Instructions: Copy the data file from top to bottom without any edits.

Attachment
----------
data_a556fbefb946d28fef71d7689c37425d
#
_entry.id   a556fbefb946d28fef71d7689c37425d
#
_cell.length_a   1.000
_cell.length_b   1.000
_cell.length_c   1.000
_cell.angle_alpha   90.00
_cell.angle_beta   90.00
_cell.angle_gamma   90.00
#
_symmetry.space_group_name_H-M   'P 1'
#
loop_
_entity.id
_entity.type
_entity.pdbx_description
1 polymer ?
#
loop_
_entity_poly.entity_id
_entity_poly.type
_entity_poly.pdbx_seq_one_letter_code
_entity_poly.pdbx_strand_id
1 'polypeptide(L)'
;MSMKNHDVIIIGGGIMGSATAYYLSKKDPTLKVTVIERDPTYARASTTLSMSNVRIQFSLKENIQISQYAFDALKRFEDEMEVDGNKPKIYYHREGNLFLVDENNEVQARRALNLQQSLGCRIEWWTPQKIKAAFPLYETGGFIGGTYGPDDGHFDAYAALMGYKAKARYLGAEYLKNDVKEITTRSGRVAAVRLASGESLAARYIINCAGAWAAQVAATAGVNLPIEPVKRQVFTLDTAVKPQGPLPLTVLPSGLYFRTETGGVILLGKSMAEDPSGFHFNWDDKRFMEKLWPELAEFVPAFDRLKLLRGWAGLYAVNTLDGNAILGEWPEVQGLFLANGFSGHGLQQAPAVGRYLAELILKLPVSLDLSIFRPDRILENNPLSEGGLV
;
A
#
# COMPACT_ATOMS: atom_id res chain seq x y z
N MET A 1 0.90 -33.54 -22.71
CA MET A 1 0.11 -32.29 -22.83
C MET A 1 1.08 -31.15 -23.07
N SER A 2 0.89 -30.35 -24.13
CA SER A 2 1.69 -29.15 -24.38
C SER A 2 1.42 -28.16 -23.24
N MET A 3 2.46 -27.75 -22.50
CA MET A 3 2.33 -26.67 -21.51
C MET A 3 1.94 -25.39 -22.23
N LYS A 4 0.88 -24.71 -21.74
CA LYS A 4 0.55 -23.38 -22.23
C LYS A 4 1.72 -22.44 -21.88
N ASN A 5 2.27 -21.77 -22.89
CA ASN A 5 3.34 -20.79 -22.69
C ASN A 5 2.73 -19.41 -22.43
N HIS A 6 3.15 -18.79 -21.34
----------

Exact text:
data_a556fbefb946d28fef71d7689c37425d
#
_entry.id   a556fbefb946d28fef71d7689c37425d
#
_cell.length_a   1.000
_cell.length_b   1.000
_cell.length_c   1.000
_cell.angle_alpha   90.00
_cell.angle_beta   90.00
_cell.angle_gamma   90.00
#
_symmetry.space_group_name_H-M   'P 1'
#
loop_
_entity.id
_entity.type
_entity.pdbx_description
1 polymer ?
#
loop_
_entity_poly.entity_id
_entity_poly.type
_entity_poly.pdbx_seq_one_letter_code
_entity_poly.pdbx_strand_id
1 'polypeptide(L)'
;MSMKNHDVIIIGGGIMGSATAYYLSKKDPTLKVTVIERDPTYARASTTLSMSNVRIQFSLKENIQISQYAFDALKRFEDEMEVDGNKPKIYYHREGNLFLVDENNEVQARRALNLQQSLGCRIEWWTPQKIKAAFPLYETGGFIGGTYGPDDGHFDAYAALMGYKAKARYLGAEYLKNDVKEITTRSGRVAAVRLASGESLAARYIINCAGAWAAQVAATAGVNLPIEPVKRQVFTLDTAVKPQGPLPLTVLPSGLYFRTETGGVILLGKSMAEDPSGFHFNWDDKRFMEKLWPELAEFVPAFDRLKLLRGWAGLYAVNTLDGNAILGEWPEVQGLFLANGFSGHGLQQAPAVGRYLAELILKLPVSLDLSIFRPDRILENNPLSEGGLV
;
A
#
# COMPACT_ATOMS: atom_id res chain seq x y z
N MET A 1 0.90 -33.54 -22.71
CA MET A 1 0.11 -32.29 -22.83
C MET A 1 1.08 -31.15 -23.07
N SER A 2 0.89 -30.35 -24.13
CA SER A 2 1.69 -29.15 -24.38
C SER A 2 1.42 -28.16 -23.24
N MET A 3 2.46 -27.75 -22.50
CA MET A 3 2.33 -26.67 -21.51
C MET A 3 1.94 -25.39 -22.23
N LYS A 4 0.88 -24.71 -21.74
CA LYS A 4 0.55 -23.38 -22.23
C LYS A 4 1.72 -22.44 -21.88
N ASN A 5 2.27 -21.77 -22.89
CA ASN A 5 3.34 -20.79 -22.69
C ASN A 5 2.73 -19.41 -22.43
N HIS A 6 3.15 -18.79 -21.34